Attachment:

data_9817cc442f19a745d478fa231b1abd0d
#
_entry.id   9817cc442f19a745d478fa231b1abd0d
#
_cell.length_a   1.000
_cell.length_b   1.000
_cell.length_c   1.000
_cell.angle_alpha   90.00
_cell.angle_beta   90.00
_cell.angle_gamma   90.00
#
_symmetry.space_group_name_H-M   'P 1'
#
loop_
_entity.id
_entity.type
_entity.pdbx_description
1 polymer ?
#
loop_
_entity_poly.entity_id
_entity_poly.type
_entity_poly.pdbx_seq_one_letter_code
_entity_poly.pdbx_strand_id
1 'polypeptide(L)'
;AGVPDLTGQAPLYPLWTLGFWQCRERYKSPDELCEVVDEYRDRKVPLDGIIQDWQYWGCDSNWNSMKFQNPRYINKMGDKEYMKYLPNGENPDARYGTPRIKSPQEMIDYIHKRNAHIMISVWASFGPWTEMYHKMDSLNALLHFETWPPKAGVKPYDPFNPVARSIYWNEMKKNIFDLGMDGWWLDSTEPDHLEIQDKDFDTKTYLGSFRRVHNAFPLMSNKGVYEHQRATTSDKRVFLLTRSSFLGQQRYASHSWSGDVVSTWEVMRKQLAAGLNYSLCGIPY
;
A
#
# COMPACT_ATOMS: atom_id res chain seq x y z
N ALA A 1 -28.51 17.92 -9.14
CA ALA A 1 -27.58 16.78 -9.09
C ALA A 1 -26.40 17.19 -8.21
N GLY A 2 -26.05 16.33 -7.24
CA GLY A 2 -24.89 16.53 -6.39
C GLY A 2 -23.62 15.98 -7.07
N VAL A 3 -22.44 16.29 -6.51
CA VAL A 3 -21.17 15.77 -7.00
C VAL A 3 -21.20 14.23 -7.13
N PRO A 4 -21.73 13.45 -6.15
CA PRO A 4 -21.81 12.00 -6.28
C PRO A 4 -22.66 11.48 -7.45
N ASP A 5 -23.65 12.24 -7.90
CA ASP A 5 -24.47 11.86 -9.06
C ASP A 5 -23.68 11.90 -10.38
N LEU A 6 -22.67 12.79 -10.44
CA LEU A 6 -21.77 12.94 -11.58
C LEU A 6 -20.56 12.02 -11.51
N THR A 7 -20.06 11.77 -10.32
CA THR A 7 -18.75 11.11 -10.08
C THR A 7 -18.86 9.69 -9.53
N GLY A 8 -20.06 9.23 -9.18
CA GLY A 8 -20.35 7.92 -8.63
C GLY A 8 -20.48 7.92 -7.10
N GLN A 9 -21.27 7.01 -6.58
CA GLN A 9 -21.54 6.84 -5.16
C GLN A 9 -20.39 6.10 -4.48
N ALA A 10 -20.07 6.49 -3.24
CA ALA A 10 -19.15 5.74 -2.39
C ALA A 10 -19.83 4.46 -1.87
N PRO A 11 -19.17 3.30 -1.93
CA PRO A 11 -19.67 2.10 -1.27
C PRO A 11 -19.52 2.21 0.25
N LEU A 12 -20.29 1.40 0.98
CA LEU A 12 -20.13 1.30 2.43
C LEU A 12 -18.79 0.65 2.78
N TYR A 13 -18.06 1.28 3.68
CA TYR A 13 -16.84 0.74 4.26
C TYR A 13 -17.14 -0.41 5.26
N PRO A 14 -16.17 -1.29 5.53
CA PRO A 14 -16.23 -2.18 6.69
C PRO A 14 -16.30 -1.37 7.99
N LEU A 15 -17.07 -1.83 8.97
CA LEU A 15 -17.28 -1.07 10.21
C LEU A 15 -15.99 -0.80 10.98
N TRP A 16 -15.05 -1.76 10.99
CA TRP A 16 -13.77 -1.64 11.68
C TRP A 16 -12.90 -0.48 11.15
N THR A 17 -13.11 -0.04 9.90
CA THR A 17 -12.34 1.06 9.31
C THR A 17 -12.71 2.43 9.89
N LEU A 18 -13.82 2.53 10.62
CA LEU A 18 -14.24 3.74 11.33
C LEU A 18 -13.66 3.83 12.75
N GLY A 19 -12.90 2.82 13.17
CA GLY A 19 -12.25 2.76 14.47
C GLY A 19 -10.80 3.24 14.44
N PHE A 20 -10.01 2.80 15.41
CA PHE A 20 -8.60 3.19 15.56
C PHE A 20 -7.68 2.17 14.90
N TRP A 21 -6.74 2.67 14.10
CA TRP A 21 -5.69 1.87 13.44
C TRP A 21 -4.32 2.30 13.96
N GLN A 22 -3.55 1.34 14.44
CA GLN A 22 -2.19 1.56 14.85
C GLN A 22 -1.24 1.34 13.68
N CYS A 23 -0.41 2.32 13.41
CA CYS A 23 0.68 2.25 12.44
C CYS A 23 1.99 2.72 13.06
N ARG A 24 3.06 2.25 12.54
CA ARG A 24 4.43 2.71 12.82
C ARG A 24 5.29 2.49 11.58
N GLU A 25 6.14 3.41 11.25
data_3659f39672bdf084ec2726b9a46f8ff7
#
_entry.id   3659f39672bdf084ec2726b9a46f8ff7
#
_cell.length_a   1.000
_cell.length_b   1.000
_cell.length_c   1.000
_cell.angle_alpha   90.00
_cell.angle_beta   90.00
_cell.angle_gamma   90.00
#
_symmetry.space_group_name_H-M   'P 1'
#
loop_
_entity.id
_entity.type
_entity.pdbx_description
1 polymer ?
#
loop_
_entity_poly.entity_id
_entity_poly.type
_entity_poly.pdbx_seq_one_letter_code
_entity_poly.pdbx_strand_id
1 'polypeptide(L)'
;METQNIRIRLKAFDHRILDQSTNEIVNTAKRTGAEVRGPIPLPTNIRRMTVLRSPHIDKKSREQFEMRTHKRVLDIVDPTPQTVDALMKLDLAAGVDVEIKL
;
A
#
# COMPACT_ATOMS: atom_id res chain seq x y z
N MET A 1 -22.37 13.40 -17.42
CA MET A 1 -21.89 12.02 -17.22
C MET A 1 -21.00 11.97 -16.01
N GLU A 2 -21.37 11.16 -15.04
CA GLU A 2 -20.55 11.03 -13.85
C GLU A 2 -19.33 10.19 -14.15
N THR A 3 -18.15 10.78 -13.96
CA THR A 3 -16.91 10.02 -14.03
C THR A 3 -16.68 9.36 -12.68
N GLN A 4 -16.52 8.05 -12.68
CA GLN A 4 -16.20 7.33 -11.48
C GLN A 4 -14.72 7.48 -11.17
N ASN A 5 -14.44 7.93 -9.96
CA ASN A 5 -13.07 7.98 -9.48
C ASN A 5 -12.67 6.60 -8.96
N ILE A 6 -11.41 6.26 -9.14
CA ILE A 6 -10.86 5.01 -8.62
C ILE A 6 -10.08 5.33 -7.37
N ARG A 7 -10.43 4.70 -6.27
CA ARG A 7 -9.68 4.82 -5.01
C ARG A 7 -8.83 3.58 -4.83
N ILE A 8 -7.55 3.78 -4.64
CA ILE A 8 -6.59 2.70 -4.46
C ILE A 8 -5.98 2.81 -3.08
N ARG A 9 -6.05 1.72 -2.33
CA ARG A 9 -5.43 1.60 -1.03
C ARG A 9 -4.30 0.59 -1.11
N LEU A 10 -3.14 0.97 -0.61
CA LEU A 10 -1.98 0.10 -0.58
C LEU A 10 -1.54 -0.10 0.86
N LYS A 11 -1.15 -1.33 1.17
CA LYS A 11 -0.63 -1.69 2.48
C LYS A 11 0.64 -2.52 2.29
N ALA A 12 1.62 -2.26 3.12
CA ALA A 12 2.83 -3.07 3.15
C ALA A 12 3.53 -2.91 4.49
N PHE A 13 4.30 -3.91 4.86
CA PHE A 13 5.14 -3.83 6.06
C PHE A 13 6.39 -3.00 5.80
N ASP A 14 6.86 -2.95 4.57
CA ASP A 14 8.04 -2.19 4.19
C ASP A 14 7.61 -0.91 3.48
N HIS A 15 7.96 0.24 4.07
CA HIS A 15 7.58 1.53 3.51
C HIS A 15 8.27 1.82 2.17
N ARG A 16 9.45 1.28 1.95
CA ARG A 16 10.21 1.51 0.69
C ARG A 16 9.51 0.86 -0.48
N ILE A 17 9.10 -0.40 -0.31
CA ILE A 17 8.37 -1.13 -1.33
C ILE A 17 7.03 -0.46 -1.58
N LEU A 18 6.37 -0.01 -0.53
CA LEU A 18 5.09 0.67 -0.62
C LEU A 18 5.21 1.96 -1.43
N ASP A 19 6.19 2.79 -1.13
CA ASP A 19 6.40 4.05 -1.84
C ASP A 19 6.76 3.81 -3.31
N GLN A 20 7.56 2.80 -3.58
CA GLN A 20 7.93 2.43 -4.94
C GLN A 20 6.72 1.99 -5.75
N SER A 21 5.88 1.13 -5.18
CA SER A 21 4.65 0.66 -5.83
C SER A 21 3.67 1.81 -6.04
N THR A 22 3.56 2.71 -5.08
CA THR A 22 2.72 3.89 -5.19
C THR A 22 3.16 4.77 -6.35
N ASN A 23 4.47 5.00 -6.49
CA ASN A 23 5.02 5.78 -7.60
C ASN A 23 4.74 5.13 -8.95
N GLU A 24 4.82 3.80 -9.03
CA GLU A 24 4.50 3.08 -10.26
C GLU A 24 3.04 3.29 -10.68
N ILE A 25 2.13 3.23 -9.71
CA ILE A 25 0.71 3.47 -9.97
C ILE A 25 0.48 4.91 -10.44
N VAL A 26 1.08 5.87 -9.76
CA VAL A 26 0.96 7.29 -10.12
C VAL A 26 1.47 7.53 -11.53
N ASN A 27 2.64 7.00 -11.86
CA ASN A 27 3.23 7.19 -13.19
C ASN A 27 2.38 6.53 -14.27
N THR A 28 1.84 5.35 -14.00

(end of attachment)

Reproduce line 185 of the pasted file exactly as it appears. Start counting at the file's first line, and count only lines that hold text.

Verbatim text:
N LEU A 18 6.37 -0.01 -0.53